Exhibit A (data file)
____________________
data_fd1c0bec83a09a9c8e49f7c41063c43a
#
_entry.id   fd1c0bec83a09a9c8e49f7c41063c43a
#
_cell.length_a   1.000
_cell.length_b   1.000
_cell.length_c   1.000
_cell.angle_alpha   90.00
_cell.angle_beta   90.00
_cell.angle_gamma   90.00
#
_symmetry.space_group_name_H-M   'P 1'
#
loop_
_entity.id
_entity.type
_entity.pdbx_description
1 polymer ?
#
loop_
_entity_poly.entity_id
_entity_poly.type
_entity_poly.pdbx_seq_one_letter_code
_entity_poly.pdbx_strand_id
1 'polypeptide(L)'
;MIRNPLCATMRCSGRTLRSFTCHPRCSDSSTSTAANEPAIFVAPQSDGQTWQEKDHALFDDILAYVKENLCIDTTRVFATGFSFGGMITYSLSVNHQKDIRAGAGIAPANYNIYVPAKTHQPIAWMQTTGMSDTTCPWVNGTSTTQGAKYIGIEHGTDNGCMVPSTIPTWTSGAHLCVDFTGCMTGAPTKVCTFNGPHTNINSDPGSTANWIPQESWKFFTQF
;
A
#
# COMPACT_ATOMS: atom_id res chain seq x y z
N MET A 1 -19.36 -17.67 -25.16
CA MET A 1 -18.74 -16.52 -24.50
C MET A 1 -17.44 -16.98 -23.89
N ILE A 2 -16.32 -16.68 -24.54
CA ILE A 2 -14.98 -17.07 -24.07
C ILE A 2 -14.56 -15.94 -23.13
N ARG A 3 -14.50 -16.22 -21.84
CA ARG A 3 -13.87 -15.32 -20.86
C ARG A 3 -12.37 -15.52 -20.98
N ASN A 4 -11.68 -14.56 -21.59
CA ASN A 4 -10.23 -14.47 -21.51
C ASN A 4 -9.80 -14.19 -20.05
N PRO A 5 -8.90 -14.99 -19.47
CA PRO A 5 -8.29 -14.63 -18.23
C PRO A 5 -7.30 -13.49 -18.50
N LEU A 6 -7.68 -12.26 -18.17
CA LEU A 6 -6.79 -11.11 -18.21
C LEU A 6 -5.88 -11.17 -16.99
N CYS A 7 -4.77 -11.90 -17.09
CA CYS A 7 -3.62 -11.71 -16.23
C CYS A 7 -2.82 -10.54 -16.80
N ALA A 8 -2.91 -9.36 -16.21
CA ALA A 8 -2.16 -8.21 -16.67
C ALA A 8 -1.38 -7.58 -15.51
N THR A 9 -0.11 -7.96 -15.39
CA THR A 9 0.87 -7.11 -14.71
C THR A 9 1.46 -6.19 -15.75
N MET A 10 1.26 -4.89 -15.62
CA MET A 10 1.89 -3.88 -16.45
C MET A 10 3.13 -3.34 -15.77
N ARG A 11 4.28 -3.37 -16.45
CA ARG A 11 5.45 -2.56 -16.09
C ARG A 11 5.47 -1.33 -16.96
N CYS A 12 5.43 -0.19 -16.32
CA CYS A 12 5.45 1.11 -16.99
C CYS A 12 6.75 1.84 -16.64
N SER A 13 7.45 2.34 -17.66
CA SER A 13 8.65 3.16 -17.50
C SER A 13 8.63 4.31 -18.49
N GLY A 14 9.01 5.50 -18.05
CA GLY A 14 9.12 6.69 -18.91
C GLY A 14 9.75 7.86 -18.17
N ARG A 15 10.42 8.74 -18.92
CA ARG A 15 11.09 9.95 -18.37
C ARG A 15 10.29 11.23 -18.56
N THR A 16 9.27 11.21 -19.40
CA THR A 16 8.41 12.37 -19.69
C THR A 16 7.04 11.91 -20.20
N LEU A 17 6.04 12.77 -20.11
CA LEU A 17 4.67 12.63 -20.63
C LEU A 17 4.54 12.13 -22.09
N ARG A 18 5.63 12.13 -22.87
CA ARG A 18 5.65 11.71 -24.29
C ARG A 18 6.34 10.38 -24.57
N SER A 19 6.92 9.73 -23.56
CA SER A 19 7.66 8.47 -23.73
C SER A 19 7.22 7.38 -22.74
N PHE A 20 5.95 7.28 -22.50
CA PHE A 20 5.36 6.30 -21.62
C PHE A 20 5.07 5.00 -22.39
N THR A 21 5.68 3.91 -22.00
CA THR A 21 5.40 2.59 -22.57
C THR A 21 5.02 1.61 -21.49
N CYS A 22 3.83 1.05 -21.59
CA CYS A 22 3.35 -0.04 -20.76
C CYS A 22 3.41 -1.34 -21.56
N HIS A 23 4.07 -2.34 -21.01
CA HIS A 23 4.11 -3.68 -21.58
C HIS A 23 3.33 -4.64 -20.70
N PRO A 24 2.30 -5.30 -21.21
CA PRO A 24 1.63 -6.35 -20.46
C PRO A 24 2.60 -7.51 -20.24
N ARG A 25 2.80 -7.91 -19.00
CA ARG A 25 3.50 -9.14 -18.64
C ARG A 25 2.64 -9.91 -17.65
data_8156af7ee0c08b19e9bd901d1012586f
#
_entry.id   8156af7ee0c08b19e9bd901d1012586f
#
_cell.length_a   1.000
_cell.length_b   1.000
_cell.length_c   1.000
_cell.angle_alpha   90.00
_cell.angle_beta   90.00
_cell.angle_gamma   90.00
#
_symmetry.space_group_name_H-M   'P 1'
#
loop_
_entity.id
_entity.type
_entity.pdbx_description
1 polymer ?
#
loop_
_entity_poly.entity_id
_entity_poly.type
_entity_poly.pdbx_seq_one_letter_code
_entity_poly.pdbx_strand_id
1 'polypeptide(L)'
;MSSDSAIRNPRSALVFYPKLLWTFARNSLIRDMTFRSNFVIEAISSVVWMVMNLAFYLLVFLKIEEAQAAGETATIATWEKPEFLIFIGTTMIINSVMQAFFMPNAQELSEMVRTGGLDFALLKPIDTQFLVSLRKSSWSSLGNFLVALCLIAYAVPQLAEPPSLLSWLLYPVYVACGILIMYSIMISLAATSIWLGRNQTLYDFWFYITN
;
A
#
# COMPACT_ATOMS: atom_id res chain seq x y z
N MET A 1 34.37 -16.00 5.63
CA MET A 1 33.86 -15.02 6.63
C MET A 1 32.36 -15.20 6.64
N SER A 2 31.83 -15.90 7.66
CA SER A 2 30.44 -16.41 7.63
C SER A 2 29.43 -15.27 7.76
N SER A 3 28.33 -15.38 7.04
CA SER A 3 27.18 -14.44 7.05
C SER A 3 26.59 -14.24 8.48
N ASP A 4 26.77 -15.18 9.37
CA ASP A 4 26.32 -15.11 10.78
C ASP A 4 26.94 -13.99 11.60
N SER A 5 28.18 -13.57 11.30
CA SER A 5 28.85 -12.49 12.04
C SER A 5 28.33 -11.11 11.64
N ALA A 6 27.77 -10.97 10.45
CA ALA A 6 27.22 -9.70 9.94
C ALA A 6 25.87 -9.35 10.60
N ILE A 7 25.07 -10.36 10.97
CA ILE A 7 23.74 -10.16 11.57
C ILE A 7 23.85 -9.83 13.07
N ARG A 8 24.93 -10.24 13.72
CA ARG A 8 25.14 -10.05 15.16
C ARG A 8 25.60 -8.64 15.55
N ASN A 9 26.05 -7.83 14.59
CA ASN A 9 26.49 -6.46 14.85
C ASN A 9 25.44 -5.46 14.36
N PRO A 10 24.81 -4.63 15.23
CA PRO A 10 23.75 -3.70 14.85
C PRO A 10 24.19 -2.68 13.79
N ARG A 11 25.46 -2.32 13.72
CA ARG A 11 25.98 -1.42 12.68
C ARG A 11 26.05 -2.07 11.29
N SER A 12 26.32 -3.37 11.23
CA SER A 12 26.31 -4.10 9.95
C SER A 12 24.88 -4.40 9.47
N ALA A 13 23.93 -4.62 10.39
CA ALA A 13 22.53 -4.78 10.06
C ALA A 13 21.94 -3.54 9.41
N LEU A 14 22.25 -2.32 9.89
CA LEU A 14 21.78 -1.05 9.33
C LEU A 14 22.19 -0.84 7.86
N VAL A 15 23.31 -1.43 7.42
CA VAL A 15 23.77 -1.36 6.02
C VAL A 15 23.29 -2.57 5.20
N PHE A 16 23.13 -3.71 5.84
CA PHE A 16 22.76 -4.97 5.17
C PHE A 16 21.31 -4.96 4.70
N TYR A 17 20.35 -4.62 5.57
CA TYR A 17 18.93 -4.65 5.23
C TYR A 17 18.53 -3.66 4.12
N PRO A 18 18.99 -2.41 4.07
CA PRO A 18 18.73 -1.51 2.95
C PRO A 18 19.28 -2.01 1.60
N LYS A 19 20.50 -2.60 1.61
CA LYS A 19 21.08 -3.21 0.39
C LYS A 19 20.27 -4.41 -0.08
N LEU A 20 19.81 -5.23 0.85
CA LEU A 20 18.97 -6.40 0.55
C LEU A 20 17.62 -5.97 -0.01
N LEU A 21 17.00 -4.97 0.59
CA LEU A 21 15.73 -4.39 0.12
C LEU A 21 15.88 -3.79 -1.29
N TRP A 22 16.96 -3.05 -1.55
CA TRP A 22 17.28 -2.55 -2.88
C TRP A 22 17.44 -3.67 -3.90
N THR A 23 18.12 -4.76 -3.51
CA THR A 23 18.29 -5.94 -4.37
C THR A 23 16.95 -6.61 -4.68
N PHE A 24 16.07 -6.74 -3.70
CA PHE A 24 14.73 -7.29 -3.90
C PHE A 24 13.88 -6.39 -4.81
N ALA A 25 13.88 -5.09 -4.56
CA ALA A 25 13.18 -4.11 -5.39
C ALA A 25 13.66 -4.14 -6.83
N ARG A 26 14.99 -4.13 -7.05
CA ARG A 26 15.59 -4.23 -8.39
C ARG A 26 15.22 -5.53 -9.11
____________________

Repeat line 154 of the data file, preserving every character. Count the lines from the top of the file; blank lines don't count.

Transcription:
N ILE A 7 25.07 -10.36 10.97